Our commitments to radical teaching rely on long-standing pedagogical traditions with a strong concern for social justice; they also require a readiness to let go of agendas, to pierce the skin of the classroom, recognizing (for instance) the gaps between subjects and objects, goals and outcomes. (That such a prospect can be scarily unsettling may account, in part, for why so much schooling is organized to assess what is already known, rather than to explore what has not yet been recognized.) In this companion website and book, we tell stories of learning in multiple contexts, hoping to constitute an on- and off-line community that will expand current notions of teaching inside and outside of classrooms.
Published now by punctum books, Jody Cohen and Anne Dalke simultaneously reflect upon and enact pedagogy in Steal This Classroom: Teaching & Learning Unbound. This book is available in print and digital open access at punctumbooks.com and stealthisclassroom.com.
Jody Cohen and Anne Dalke construe “classrooms” as testing grounds, paradoxically boxed-in spaces that cannot keep their promise to enclose, categorize, or name. Exploring what is usually left out can create conditions ripe for breaking through, where real and abstract reverse and melt, the distinction between them disappearing. These are ecotones, transitional spaces that are testing grounds, places of danger and opportunity.
In college classrooms, an urban high school, a public library, a playground, and a women’s prison, Anne and Jody share scenes where teaching and learning take them by surprise; these are moments of uncertainty, sometimes constructed as failure. Digging into and exploding such moments reveals that they might be results of institutional pressures, socioeconomic and other diversities not acknowledged but operating and entangling individuals and ideas. Classrooms are sometimes “stolen” by the complex systems surrounding and permeating the activities that take place there; Jody and Anne explore ways to steal them back. Examining what is hidden but present in such moments can turn them into breakthroughs, powerful learning for educators and students—revealing how failure itself might not be what it seems.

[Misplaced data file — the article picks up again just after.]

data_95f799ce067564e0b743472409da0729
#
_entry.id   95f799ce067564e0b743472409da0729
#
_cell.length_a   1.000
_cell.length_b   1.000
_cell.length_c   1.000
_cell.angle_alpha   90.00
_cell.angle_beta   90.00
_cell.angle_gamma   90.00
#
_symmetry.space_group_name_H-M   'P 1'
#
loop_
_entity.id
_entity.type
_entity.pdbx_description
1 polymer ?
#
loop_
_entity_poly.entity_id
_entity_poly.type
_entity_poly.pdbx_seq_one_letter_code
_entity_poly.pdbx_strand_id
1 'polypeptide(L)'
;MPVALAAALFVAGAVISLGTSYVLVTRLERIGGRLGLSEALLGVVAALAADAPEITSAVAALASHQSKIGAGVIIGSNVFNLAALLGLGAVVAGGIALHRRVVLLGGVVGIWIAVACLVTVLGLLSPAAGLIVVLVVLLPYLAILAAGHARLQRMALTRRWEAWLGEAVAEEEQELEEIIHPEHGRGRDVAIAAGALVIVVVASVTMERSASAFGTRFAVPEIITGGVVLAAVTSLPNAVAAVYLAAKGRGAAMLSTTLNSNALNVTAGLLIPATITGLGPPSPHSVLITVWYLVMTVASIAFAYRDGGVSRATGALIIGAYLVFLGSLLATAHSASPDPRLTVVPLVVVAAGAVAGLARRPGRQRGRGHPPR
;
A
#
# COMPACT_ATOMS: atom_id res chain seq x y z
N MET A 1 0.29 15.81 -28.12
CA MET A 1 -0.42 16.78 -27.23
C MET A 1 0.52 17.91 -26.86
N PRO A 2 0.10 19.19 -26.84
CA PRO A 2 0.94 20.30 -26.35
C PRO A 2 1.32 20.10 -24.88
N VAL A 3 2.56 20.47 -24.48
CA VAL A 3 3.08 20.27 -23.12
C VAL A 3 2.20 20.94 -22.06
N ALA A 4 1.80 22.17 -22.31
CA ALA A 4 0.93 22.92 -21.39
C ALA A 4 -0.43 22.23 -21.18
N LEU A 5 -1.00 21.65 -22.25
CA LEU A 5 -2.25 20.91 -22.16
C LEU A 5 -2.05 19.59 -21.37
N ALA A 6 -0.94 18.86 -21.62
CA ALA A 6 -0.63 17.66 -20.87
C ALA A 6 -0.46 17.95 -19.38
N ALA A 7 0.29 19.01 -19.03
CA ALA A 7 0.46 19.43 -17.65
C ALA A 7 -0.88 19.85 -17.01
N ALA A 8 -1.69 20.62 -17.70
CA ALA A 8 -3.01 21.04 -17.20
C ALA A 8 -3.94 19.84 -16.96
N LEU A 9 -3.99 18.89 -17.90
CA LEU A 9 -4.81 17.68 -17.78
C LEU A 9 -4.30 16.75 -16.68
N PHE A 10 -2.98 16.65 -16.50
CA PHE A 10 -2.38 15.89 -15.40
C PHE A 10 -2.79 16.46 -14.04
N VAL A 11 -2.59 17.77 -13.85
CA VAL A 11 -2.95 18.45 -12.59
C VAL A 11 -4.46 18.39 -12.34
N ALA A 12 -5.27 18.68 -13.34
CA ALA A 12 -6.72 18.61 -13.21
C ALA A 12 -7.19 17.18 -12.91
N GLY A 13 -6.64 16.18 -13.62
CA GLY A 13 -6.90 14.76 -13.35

Moving back and forth between micro and macro in a continual interplay across individuals, groups, and institutions, and organizing their experiences and philosophies of teaching under the rubrics of Playing, Haunting, Silencing, Unbecoming, Leaking, Befriending, Slipping, and Reassembling, Anne and Jody try out alternative tales, exploring a pedagogical orientation that is ecological in the largest sense, engaging teachers and students in re-thinking learning and teaching in classrooms, and in their larger lives, as complex, enmeshed, volatile eco-systems.
Jody and Anne weave through their own voices those of students and colleagues, demonstrating the complex playfulness of collaborative and transdisciplinary forms of teaching and learning. Not solving the contradictions, but abstracting from the immediate, they offer a dialogue, telling hard stories and funny ones, involving others’ stories in response, demonstrating the complex playfulness of collaborative and transdisciplinary work. They make concrete suggestions about how academic and other structures might open up; they also remain porous and interactive, inviting reader-participants to join in transfiguring what spaces of teaching and learning are and can be-and-do.
For nearly two decades, Anne Dalke and Jody Cohen were colleagues at Bryn Mawr College, where they co-wrote and co-taught cross-disciplinary classes on campus, and worked with a number of their students to establish a reading and writing program in a local women’s jail. Now Jody teaches Language Arts at YouthBuild Philadelphia, a school for young people who have been out of school. Her students write about experiences in their homes and communities, about education and the criminal justice system, and about making change in their own lives and in the world. An education researcher and activist, Jody writes about community-based engagement with education policy and practice.
Anne now volunteers with The Petey Greene Program, The Inside-Out Prison Exchange Program, and “Let’s Circle Up,” a Restorative Justice project. She works with readers and writers in Philadelphia county jails and Pennsylvania state prisons, where they search for personal, political and transformational responses to their shared questions about accountability and equity. A prison abolitionist and Quaker with a particular interest in resistant teaching practices, Anne is the author of Teaching to Learn/Learning to Teach: Meditations on the Classroom (Peter Lang, 2002) and co-editor, with Barbara Dixson, of Minding the Light: Essays in Friendly Pedagogy (Peter Lang, 2004).